This paper explores the involvement of veterans in the criminal justice system after leaving Service. Liaison and Diversion (L&D) services aim to identify vulnerable offenders in order to provide them with the health/welfare support they need, and (where possible) divert them away from custody.
Background A small but significant proportion of military veterans become involved in the criminal justice system (CJS) after leaving service. Liaison and Diversion (L&D) services aim to identify vulnerable offenders in order to provide them with the health/welfare support they need, and (where possible) divert them away from custody. An administrative database of L&D service-users was utilised to compare the needs of veterans with those of non-veteran L&D service-users. Method National data collected from 29 L&D services in 2015–2016 was utilised. Of the 62,397 cases, 1,067 (2%) reported previous service in the Armed Forces, and 48,578 had no previous service history. The associations between veteran status and socio-demographic characteristics, offending behaviour, health- and mental health-problems were explored. The associations between specific types of offending and mental health problems within the veterans in the sample were also investigated. Results Veterans tended to be older, and less likely to be unemployed than non-veterans, but just as likely to have unstable living arrangements (including homelessness). Veteran status was associated with increased levels of interpersonal violence, motoring offences, anxiety disorders and hazardous drinking patterns. Veteran status was associated with decreased levels of acquisitive offending, schizophrenia, ADHD, and substance misuse. Among veterans, the presence of an anxiety disorder (umbrella term which included GAD, Phobias, PTSD etc.) was associated with increased interpersonal violence, alcohol misuse was associated with increased motoring offences, and substance use was associated with increased acquisitive offending. Conclusions Our study indicates that among offenders in the CJS who have been identified as needing health or welfare support, veterans differ from non-veterans in terms of their health and welfare needs and offending behaviour. These differences may be influenced by the impact of military service and the transition into civilian life. Our findings support the identification of military personnel within the CJS to provide appropriate interventions and support to improve outcomes and reduce offending.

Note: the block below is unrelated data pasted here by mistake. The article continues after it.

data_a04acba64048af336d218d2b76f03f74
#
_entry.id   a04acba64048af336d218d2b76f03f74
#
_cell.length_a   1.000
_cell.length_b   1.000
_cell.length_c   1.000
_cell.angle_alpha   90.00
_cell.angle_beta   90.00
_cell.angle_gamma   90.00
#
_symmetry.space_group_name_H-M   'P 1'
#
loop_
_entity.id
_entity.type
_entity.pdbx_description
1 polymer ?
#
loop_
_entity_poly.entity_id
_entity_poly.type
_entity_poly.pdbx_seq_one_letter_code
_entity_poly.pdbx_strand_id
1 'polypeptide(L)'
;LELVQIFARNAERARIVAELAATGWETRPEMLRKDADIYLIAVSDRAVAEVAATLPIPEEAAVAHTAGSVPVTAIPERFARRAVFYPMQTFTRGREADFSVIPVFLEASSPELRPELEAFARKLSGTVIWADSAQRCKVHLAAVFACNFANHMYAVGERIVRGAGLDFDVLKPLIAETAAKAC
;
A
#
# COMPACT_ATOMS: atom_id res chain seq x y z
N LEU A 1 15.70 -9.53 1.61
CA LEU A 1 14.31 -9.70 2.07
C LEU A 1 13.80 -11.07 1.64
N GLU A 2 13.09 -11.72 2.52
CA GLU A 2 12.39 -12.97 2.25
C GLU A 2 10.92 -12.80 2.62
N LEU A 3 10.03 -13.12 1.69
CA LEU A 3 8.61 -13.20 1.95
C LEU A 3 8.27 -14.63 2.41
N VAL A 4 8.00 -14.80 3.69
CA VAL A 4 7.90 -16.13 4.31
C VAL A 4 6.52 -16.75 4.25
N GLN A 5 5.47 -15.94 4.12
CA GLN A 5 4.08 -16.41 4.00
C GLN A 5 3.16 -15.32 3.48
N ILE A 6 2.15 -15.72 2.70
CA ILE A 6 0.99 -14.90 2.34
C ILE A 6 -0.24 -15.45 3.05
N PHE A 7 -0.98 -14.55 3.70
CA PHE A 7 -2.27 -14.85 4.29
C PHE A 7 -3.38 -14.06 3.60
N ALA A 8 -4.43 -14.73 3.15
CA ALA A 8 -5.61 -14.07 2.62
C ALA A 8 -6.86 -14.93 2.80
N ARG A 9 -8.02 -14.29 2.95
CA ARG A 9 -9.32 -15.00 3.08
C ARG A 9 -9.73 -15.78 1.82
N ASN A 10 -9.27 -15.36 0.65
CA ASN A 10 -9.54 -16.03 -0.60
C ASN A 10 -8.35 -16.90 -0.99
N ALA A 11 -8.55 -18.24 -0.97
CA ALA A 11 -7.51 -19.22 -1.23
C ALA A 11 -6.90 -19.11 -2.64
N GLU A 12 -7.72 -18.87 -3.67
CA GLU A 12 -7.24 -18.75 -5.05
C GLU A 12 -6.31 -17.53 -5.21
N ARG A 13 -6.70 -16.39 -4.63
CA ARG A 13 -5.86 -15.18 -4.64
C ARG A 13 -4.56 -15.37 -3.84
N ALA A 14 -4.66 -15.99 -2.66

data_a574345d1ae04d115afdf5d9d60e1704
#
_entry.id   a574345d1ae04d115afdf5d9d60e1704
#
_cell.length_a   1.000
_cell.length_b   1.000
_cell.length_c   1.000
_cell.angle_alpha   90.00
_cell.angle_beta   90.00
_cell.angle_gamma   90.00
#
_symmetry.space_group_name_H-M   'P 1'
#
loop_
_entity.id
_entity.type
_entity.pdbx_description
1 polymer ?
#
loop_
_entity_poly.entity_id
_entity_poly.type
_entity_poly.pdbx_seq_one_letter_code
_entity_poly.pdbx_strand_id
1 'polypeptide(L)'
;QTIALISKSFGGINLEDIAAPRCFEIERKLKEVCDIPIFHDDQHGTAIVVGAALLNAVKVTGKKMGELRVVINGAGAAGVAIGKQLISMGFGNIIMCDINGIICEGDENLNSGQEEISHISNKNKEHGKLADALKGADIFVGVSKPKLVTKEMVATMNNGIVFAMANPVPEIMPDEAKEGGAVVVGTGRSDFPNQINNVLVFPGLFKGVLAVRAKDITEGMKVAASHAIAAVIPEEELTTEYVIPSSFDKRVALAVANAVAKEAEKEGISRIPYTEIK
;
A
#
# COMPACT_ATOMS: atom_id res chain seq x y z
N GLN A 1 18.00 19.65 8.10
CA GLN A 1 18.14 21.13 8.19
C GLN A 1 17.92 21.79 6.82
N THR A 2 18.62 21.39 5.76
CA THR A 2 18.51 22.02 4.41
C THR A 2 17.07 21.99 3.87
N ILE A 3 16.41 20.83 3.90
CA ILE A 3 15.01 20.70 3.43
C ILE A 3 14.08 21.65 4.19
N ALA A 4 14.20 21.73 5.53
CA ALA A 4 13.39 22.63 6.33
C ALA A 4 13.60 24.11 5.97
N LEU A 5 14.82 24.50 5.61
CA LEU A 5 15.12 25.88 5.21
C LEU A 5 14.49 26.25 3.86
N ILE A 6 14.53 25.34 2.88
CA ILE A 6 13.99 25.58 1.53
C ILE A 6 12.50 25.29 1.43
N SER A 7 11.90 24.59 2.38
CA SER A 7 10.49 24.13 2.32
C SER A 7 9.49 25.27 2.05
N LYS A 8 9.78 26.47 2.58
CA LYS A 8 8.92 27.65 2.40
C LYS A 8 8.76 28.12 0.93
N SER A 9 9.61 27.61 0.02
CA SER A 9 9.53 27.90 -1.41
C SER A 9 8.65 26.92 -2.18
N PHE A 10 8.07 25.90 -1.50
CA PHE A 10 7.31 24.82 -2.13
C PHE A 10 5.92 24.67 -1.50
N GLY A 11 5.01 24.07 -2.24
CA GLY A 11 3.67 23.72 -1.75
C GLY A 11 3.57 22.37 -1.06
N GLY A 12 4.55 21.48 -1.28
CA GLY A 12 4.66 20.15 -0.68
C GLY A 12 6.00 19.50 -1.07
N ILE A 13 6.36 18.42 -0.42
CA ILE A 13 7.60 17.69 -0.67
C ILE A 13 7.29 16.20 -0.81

Short, R., Dickson, H., Greenberg, N. and MacManus, D., 2018. Offending behaviour, health and wellbeing of military veterans in the criminal justice system. PLOS One. doi: 10.1371/journal.pone.0207282.